Jennifer Alonso-García

Jennifer Alonso-García
Université Libre de Bruxelles | ULB · Department of Mathematics

PhD in Actuarial Sciences, Universite Catholique de Louvain

About

33
Publications
3,875
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135
Citations
Introduction
Jennifer Alonso García joined the Department of Mathematics as a (tenured) Professor of Actuarial Science in October 2019. Besides, she is an Associate Investigator at CEPAR, and Netspar Fellow. Previously she was a (tenure-track) Assistant Professor at the Department of Economics, Econometrics and Finance (EEF) at the University of Groningen and Senior Research Associate at CEPAR.
Additional affiliations
July 2018 - July 2026
University of Groningen
Position
  • Professor (Assistant)

Publications

Publications (33)
Article
Full-text available
The notional defined contribution pension scheme combines pay-as-you-go financing and a defined contribution pension formula. The return on contributions is based on an index set by law, such as the growth rate of GDP, average wages or contribution payments. The volatility of this return compromises the system's pension adequacy and therefore guara...
Article
We investigate the importance of alternative motives for saving and spending patterns after retirement in the Netherlands and Australia. Using an online experimental survey, we elicit the impact on advised spending patterns and underlying saving motives of alternative retirement drawdown designs, ranging from complete flexibility in Australia to fu...
Article
Full-text available
Recent pension reforms in Europe have implemented a link between retirement age and life expectancy. The accurate forecast of life tables and life expectancy is hence paramount for governmental policy and financial institutions. We developed a multi-population mortality model which includes a cause-specific environment using Archimedean copulae to...
Article
Full-text available
Many OECD countries have addressed the issue of increased longevity by mainly increasing the retirement age. However, this kind of reforms may lead to substantial transfers from those with shorter lifespans to those that will live longer than the average, as they do not necessarily take into account the socio-economic differences in mortality. The...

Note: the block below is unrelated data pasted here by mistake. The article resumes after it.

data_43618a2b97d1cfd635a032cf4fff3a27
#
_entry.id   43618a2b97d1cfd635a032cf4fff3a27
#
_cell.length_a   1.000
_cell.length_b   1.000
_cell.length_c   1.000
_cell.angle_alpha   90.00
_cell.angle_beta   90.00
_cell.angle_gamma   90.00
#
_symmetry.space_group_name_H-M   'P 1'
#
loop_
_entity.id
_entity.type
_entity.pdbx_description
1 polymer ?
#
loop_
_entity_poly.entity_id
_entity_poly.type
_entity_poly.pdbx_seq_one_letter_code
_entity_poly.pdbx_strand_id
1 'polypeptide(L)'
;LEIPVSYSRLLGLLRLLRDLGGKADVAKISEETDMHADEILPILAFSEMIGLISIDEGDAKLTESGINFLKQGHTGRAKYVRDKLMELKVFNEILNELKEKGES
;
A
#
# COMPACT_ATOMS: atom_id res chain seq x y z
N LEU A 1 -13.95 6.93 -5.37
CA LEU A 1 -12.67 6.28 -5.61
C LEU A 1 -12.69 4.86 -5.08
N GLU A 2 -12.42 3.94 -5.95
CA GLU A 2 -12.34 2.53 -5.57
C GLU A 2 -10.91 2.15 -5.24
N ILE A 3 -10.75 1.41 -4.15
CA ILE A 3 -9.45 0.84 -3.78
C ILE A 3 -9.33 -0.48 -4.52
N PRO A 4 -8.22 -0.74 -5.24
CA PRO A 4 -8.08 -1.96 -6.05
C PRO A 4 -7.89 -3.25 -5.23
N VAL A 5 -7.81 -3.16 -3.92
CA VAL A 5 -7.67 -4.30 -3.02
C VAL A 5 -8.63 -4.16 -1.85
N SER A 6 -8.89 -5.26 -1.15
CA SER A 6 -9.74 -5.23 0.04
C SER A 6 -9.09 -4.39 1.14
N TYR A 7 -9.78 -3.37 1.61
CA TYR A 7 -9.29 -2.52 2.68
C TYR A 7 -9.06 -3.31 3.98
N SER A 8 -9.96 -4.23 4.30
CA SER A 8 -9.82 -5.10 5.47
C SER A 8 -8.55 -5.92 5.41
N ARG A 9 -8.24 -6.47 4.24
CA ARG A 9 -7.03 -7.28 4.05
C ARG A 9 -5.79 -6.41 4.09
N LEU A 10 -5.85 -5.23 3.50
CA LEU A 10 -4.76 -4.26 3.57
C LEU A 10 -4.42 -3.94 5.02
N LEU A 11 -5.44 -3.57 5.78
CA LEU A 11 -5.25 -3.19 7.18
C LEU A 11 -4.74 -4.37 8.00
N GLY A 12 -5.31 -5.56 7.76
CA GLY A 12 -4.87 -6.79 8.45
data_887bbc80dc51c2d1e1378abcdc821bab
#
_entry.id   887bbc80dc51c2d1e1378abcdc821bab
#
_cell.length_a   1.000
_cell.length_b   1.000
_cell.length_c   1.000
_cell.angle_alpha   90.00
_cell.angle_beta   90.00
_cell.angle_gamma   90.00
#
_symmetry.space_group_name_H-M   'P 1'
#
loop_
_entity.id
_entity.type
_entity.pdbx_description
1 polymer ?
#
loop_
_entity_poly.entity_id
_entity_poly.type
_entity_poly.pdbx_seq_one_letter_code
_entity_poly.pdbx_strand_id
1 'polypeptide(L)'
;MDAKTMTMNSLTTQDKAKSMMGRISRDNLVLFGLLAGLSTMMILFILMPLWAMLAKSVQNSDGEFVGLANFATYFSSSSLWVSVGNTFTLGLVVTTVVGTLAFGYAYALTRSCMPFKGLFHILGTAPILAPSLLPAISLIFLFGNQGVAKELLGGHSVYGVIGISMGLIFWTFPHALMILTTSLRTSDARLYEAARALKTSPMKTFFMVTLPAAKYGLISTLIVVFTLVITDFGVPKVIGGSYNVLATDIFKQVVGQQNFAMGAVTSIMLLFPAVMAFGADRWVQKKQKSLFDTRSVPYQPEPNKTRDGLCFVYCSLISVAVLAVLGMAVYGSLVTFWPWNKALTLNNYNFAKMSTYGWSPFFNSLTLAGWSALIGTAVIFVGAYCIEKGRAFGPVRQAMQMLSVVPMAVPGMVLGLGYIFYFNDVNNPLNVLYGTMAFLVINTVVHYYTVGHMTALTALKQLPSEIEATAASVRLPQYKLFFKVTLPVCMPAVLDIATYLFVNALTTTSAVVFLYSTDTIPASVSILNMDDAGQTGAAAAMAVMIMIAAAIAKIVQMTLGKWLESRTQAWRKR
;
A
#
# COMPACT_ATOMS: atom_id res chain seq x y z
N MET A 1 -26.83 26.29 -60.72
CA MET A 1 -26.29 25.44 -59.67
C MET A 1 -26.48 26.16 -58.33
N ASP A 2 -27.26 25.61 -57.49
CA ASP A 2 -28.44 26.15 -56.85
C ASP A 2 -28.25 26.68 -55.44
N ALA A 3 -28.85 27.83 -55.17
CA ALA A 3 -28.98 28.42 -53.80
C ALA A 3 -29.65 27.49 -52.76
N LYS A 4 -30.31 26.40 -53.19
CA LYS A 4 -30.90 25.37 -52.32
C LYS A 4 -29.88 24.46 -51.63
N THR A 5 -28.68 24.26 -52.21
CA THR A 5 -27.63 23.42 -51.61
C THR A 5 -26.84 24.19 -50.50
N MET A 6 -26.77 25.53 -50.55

Article
We fielded an online survey in the Netherlands and Australia to explore the influence of an implied endorsement nudge, conveyed by a government regulated drawdown from pension wealth, on spending patterns in retirement. The implied endorsement nudge was effective. It influenced the preferred retirement spending patterns of around 30% of survey part...
Article
Notional Defined Contribution (NDC) pension schemes are defined contribution plans which are pay-as-you-go financed. From a design viewpoint, the countries where NDCs have been implemented cannot guarantee sustainability due to the choice of notional return paid to the contributions and the indexation rate paid to pensions. We study how the scheme...
Article
Full-text available
We analyse the effect of post-financial crisis unemployment dynamics on the Spanish pension system’s financial health using Aggregate Accounting. We compare the basic scenario where the current labour market dynamics persist with a full employment (best-case) scenario. We find that economic risk is the main driver of unsustainability in the short r...
Chapter
Full-text available
Article
Australia and the Netherlands both combine an unfunded non-contributory flat rate pension with prefunded earnings related retirement schemes. Notwithstanding this similarity of structure, however, the two systems are very different. The Netherlands mandates annuitized drawdown structures. In Australia, no prescription, or even guidance, is offered....
Preprint
This paper explores whether implied endorsement can serve as an explanation for the stickiness of retirement drawdown defaults. Using an experimental survey fielded in both the Netherlands and Australia, we analyse the extent to which individuals stick to default drawdowns and whether they perceive government prescribed minimum withdrawals from the...
Preprint
Full-text available